How to not starve as an artist, brought to you by Diego Rivera

Aspiring artists certainly should be aware of the fact that, at some point in their life, they will possibly be broke and on the edge of starvation. It appears to just be standard activity for all the great artists: Monet, Van Gogh, Gauguin, El Greco, just to name a few!

Of course, telling students in your lessons about that aspect of an artist’s life may dissuade them from continuing their art education! We hope to avoid this; thus, it’s fortunate that not all artists lived so meagerly. Take, for instance, Diego Rivera and Frida Kahlo. The couple became well known for their art and their troubled relationship, but in their circle of friends, they clearly became just as famous for their cooking. In an article published in the Washington Post, Rivera’s daughter. Guadalupe Rivera Marin talks about mealtime with her father:

“My dad loved all the strange foods. There was always a sense of discovery of the real way of cooking from the Mexican pueblo. He liked trying everything that was local and characteristic of the different regions. We traveled with him all over, to small towns, local markets, and learned the variety of foods.”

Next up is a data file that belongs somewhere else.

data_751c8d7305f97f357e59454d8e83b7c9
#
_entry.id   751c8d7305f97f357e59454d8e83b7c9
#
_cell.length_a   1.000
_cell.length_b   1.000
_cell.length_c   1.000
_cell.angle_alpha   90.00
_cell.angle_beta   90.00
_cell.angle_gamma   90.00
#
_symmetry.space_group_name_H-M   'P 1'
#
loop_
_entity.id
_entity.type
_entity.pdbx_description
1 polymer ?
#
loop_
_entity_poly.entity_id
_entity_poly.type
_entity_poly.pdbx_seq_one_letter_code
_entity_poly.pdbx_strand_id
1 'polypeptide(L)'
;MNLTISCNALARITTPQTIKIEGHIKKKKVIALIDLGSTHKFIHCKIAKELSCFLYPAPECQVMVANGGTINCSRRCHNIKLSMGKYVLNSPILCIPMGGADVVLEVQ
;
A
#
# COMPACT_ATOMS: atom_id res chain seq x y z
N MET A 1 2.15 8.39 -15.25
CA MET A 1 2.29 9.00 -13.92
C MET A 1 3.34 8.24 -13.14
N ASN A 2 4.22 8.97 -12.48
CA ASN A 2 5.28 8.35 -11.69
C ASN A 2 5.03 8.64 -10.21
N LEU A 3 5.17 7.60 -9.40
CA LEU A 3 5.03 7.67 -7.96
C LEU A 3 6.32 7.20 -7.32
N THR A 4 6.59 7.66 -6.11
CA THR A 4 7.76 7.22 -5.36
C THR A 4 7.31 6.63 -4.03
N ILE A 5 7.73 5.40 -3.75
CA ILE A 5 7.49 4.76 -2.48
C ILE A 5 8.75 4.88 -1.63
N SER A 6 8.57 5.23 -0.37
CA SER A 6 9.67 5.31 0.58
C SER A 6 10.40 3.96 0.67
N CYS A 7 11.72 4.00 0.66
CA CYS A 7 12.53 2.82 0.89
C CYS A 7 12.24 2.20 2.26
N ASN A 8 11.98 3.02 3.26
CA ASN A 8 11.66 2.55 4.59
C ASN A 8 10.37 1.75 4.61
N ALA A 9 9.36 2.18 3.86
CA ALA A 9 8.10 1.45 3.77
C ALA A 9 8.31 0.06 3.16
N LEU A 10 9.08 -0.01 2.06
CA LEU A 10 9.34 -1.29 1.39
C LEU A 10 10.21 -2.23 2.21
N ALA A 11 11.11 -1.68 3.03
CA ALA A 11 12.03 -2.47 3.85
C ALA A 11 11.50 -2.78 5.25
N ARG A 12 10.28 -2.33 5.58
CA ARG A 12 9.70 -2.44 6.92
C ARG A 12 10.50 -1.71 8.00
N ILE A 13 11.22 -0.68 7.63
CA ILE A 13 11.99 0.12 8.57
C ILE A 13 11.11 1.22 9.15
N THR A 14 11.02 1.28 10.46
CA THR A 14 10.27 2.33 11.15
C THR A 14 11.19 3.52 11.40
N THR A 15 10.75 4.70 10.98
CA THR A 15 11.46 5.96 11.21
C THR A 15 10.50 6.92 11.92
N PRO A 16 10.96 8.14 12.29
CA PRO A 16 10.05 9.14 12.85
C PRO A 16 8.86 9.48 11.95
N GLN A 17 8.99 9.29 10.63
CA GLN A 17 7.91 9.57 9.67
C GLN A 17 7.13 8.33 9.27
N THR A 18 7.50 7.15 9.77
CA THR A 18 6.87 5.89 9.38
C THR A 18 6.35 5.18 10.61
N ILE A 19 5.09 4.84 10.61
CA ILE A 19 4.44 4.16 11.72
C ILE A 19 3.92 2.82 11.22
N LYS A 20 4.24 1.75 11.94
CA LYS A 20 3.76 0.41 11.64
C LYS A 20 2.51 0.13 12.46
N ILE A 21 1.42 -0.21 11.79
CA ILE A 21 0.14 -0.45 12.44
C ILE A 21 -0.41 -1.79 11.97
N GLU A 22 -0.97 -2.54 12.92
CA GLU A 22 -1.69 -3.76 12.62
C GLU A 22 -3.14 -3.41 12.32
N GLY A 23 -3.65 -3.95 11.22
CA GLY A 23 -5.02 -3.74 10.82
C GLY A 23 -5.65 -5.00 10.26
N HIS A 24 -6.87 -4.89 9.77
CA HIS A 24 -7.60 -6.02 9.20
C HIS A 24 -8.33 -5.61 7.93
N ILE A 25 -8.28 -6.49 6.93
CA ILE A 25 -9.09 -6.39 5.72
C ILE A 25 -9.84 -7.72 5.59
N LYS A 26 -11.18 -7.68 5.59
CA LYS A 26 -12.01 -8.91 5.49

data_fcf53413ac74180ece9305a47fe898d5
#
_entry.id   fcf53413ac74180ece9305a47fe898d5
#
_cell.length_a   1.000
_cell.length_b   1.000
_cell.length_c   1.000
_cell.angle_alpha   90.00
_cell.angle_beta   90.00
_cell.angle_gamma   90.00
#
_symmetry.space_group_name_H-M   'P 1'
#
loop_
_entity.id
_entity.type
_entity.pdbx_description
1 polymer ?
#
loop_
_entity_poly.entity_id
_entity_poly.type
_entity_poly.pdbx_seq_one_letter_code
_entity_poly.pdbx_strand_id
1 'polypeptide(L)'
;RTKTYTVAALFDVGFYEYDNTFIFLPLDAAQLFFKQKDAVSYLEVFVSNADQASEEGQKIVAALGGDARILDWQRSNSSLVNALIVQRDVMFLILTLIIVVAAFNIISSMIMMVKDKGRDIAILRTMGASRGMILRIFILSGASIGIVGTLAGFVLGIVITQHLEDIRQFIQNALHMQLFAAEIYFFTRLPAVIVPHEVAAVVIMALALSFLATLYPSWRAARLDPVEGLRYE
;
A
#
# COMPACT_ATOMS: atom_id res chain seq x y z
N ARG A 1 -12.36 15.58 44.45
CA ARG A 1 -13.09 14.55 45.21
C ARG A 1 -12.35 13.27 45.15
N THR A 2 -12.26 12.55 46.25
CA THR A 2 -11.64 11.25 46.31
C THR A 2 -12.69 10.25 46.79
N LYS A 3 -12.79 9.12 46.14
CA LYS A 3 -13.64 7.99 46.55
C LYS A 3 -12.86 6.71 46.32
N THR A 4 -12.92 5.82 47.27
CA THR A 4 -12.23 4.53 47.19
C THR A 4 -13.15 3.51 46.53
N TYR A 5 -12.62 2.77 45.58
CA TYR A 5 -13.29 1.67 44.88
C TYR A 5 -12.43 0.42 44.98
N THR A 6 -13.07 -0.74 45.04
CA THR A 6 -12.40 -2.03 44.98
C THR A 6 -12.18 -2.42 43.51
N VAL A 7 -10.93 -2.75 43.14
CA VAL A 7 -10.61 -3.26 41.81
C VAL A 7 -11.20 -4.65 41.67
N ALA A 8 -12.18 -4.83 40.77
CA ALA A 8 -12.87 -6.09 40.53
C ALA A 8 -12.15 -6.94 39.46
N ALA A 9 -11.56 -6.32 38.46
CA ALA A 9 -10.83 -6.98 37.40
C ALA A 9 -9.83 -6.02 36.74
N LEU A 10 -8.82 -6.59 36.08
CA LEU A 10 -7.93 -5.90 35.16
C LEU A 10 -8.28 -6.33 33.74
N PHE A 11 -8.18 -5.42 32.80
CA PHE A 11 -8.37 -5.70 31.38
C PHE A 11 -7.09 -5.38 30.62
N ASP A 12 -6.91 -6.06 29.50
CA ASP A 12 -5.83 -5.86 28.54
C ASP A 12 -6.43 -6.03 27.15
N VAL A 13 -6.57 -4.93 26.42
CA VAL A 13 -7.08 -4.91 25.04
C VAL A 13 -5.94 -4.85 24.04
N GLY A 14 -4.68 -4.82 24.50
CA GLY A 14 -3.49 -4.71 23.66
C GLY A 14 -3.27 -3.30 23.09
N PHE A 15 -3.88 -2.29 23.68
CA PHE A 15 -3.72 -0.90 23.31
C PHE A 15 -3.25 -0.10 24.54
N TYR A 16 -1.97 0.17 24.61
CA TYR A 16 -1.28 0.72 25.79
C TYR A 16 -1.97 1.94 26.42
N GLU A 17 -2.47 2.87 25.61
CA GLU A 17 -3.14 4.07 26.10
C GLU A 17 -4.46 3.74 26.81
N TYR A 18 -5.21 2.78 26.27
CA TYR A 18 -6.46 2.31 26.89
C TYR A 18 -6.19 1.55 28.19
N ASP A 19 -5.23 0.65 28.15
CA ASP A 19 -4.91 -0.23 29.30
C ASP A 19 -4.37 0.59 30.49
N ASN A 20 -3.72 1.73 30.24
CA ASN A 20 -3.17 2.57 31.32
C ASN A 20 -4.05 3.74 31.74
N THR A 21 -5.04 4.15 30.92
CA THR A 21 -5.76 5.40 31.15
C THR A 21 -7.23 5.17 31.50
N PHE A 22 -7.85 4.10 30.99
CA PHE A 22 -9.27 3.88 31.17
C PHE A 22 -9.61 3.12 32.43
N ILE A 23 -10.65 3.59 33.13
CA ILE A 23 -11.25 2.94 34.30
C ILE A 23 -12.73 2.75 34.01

While Diego cooked and ate, Kahlo took the role of hosting, often setting the lavish banquet tables and filling the room with flowers.

Marin collected her father’s favorite recipes into a book, “Frida’s Fiestas: Recipes and Reminiscences of Life With Frida Kahlo.” If you’re interested in trying one of the featured recipes, check out this one for Cold Chilies with Vegetable Stuffing, also from the Post article.

Diego Rivera and Frida Kahlo are featured in five of our Art Docent Program lessons, ranging from “Children” (third grade) to “Self Portrait” (first grade).

Diego Rivera's recipe for Cold Chilies with Vegetable Stuffing.
Diego Rivera’s recipe for Cold Chilies with Vegetable Stuffing.


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